at the intersection of design thinking and design making lies the prestigious MFA in products of design at the school of visual arts (SVA) in new york city. here, students encounter one of the most multi-disciplinary programs in design, covering industrial, interaction, graphic, service, and social design. this two year, intense and immersive masters course prepares future practitioners for the ever shifting terrain of modern design– concentrating on three crucial areas: making, structures, and narratives.

 

significantly, the products of design masters at the school of visual arts implements a ‘no grades’ policy that encourages maximum risk for projects, whilst optimizing the use of time, attention and resources. ranging from artists to researchers and financial managers to philosophers, the course welcomes students of all backgrounds, disciplines, nationalities, and cultures. this leads to projects that are as diverse as the individuals who create them. the MFA program is taught by a faculty of working professionals, many of whom are leaders within their discipline of design. in addition, students take classes at frog design, material conneXion, and johnson & johnson. at just five years old, the graduates of the masters course have gone on to work at many renowned consultancies around the globe, such as IDEO, fuseproject, SYPartners, pentagram, and microsoft.


student workshop
all images courtesy of the school of visual arts

 

 

with the next academic year fast approaching, we talk to allan chochinov, chair of the MFA in products of design graduate program at the school of visual arts in new york city. he discusses the course’s mission, how it best prepares practitioners in the design field, and what truly makes their masters progam unique.

 

 

designboom (DB) what was the original mission of the products of design program at the school of visual arts?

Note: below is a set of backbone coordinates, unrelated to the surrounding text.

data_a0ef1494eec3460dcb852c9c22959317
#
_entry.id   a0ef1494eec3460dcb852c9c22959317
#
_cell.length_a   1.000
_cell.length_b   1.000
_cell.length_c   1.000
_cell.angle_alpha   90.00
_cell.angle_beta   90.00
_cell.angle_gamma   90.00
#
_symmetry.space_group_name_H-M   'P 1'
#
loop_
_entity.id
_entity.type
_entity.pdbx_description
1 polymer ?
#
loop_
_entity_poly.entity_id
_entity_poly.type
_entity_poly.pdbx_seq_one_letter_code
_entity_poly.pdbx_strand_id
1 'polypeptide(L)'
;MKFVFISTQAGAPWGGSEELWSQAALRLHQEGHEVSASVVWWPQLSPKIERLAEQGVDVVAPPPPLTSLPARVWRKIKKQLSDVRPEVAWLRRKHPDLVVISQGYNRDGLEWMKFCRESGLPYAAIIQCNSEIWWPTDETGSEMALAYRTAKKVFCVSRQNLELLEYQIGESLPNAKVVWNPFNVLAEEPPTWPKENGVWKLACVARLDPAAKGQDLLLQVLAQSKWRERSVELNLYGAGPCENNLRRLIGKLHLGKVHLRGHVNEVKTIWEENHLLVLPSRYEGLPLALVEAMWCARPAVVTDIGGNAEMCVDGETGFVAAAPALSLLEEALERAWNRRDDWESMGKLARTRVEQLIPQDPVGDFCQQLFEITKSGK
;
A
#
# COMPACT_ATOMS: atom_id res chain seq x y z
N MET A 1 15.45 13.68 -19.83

allan chochinov (AC): the mission of the program is to recognize the changes going on in the design profession, and to put together a new kind of design education that would meaningfully align with those changes. in particular, we’ve seen the shift from the strict design of artifacts, to the more experiential design of services and platforms. we’ve seen the maker movement and the rise of the sharing economy. and we argue that the true value of design is expressed in the shift from ‘design as a noun’ (something that’s essentially fixed and aesthetic), to ‘design as a verb’ (something is dynamic and fundamentally strategic).



 

the cloud by richard clarkson

 

 

 

DB: what defines the MFA programs at SVA—the school of visual arts—differently from other master design programs around the world?

 

AC: I’ve always argued that in order to be successful, a designer has to do ‘every kind’ of design—product, brand, interaction, experience, social—and all at the same time. and that’s never been truer than it is today. indeed, almost all companies are becoming hybridized beyond their original instantiations: netflix is now a movie studio, for example; amazon is a hardware manufacturer; apple is a mobile app marketplace; airbnb a social innovation lab (and a magazine!). every kind of design is bleeding into every other kind of design! it’s actually pretty exciting.

 

our program teaches every kind of design—from industrial design and arduino programming to design thinking and social innovation—all in a single, two-year masters degree program. so we are in the business of fortifying individuals to be generalist thinkers with multiple fluencies and multiple design skills. certainly some students will be more expert in interaction design, for example, while others more expert in business modeling (or computer modeling!). but the point of the program is to provide our students with a robust foundation in all design practices, so that our graduates can emerge with the greatest number of possible futures. and it’s working. our alumni work in world-leading organizations from IDEO and arup to local projects and american express. they also launch their own studios of course, as well as kickstart design projects.

 


‘smile mirror’ from uplift: happiness & communication in the context of cancer, by berk ilhan

 

 

DB: an array of experienced working professionals are leading the faculty at SVA. how will students benefit from their wealth of expert knowledge?